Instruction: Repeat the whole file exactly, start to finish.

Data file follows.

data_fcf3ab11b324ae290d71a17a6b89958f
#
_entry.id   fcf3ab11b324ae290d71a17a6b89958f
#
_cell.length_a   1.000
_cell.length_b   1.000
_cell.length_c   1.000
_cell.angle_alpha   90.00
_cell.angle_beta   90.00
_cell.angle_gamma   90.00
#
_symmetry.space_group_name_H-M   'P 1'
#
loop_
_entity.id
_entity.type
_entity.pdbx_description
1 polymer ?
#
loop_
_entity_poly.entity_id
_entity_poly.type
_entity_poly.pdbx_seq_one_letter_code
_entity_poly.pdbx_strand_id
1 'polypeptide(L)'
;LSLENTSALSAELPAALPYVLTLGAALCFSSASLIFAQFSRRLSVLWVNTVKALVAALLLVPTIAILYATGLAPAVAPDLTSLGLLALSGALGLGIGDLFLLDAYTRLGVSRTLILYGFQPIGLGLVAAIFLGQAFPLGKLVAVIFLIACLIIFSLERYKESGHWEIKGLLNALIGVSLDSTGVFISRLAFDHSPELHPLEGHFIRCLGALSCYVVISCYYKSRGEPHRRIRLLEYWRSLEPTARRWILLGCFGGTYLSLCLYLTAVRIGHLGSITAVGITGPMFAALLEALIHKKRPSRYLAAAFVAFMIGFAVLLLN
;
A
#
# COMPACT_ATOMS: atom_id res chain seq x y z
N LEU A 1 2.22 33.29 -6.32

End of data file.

data_fcf3ab11b324ae290d71a17a6b89958f
#
_entry.id   fcf3ab11b324ae290d71a17a6b89958f
#
_cell.length_a   1.000
_cell.length_b   1.000
_cell.length_c   1.000
_cell.angle_alpha   90.00
_cell.angle_beta   90.00
_cell.angle_gamma   90.00
#
_symmetry.space_group_name_H-M   'P 1'
#
loop_
_entity.id
_entity.type
_entity.pdbx_description
1 polymer ?
#
loop_
_entity_poly.entity_id
_entity_poly.type
_entity_poly.pdbx_seq_one_letter_code
_entity_poly.pdbx_strand_id
1 'polypeptide(L)'
;LSLENTSALSAELPAALPYVLTLGAALCFSSASLIFAQFSRRLSVLWVNTVKALVAALLLVPTIAILYATGLAPAVAPDLTSLGLLALSGALGLGIGDLFLLDAYTRLGVSRTLILYGFQPIGLGLVAAIFLGQAFPLGKLVAVIFLIACLIIFSLERYKESGHWEIKGLLNALIGVSLDSTGVFISRLAFDHSPELHPLEGHFIRCLGALSCYVVISCYYKSRGEPHRRIRLLEYWRSLEPTARRWILLGCFGGTYLSLCLYLTAVRIGHLGSITAVGITGPMFAALLEALIHKKRPSRYLAAAFVAFMIGFAVLLLN
;
A
#
# COMPACT_ATOMS: atom_id res chain seq x y z
N LEU A 1 2.22 33.29 -6.32